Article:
"I think that bands occasionally find it quite challenging to have their work reinterpreted and it's particularly interesting when you do it with the Sounz contemporary composers. Often their conception of their work is so very tied to the notes on the page and the instructions that they've given for those notes. There's kind of a sacredness to that work and it's such an unfamiliar thing to have people come and reinterpret it. But the contemporary composers seem to love it.

"There's just no telling which bands are going to love it and respond really positively and which bands are going to feel as if something's been lost from their work that process. But you can't always trust the band to know how people are going to feel about it either.

"In a way, when you write a song and send it out into the world, you say goodbye to it and you have to let go of what people are going to then go and attach to it in their individual ways, as it becomes part of their lives."

Sometimes an interpretation will sharply divide even the audience. Lukasz Buda, the 2014 director, underlined the event's ability to embrace creative risks at which most others would baulk. He drafted in Wellington improv veteran Jeff Henderson, who recast Michael Norris's ‘Inner Phases’, the winner of the Sounz Contemporary Award, as a squall of electronic noise, panning left and right across a darkened room. Some in the crowd responded by clapping their hands over their ears, but all the musical directors we talked to were enthusiastic about it as a standout moment.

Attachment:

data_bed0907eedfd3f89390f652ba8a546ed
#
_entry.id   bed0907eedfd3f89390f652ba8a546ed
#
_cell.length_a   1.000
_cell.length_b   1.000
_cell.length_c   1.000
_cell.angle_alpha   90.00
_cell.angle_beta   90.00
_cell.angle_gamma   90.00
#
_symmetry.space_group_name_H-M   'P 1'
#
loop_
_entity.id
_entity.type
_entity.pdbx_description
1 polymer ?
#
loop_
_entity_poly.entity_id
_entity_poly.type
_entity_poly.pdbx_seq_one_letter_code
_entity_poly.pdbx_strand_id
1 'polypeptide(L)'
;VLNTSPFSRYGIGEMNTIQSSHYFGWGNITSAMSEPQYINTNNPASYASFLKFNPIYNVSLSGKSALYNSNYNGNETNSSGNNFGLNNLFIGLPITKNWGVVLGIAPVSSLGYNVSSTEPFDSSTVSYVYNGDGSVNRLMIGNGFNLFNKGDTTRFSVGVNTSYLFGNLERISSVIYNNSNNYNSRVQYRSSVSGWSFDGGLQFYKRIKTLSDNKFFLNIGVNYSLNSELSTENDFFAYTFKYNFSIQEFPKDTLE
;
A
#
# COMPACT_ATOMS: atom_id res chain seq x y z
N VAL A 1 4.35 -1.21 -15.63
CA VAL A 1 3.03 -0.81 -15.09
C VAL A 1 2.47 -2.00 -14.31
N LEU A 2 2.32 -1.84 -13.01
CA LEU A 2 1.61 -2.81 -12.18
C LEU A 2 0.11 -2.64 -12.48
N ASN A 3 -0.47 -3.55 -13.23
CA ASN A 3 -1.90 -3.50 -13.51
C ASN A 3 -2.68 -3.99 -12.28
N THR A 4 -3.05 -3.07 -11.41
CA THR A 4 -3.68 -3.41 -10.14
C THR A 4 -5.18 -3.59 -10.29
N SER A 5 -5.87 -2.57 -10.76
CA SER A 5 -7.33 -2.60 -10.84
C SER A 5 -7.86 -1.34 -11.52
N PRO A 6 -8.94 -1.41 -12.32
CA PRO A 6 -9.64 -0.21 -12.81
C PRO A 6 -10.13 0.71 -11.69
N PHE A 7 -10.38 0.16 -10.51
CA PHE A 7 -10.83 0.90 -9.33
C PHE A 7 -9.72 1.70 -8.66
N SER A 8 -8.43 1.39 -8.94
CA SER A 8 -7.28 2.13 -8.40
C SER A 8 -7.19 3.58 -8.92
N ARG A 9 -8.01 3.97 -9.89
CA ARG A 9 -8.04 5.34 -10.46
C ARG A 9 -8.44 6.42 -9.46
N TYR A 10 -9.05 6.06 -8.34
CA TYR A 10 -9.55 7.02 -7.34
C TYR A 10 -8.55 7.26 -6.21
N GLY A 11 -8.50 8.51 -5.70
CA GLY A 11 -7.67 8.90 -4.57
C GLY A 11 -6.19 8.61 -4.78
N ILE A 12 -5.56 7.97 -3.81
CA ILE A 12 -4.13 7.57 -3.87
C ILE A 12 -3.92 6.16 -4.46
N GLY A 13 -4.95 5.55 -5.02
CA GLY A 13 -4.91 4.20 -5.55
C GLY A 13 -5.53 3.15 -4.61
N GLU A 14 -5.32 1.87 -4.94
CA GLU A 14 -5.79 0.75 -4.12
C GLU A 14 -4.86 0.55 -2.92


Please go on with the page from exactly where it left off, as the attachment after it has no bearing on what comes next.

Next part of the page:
"That was about as alienating on one level as you could get – and it was excellent because of that," says Steven.

All the directors have their favourite interpretations, but the most emphatic about it is Kelly, whose crowning moment came right at the end of her five-year run.

"The only band I ever really, really wanted to get to perform was Eight Foot Sativa. Because I love death metal. And I had asked them every year if they wanted to do a song and they declined. And then finally, in the fifth year, they said yes. And so I asked them to do 'Maybe' by Op Shop.

"Once they'd got the song, they really started to worry about getting up and doing it. And they pulled out. They rang up and said look, we're really not comfortable about doing this, we feel like you're taking the piss and we don't want to look like dicks.

"I was devastated and I went away and wrote them this enormous three-page letter that basically just poured out my love for them and said the one thing about Apra and our awards is that it's not about the mainstream, it's not about what's popular, it's about everything and everybody who's making music, of all shapes, sizes colours and styles – and death metal belongs in there as much as anything else. And you guys are amazing and you'll do an awesome version of this song and should get up there and do it. And they changed their minds and did it!

"I was sitting at my table when they did it and I was so beside myself. I screamed until I had no voice left. I screamed so loudly that Helen Clark turned around and gave me the thumbs up!"


John Rowles performing 'Cheryl Moana Marie' with The Vietnam War. Musical director Karl Steven.

You can see video of many more Silver Scrolls musical moments here on the Apra YouTube channel.

The Musical Directors

Godfrey De Grut and Cherie Mathieson (2015)

Lukasz Buda (2014)

Godfrey De Grut (2013)

Jon Toogood (2012)

Karl Steven (2010 -2011)

Don McGlashan (2008 - 2009)

Victoria Kelly and Joost Langveld (2006 - 2007)

Victoria Kelly (2003 - 2005)

Eddie Rayner (1994 - 2002)

Mike Chunn (1993)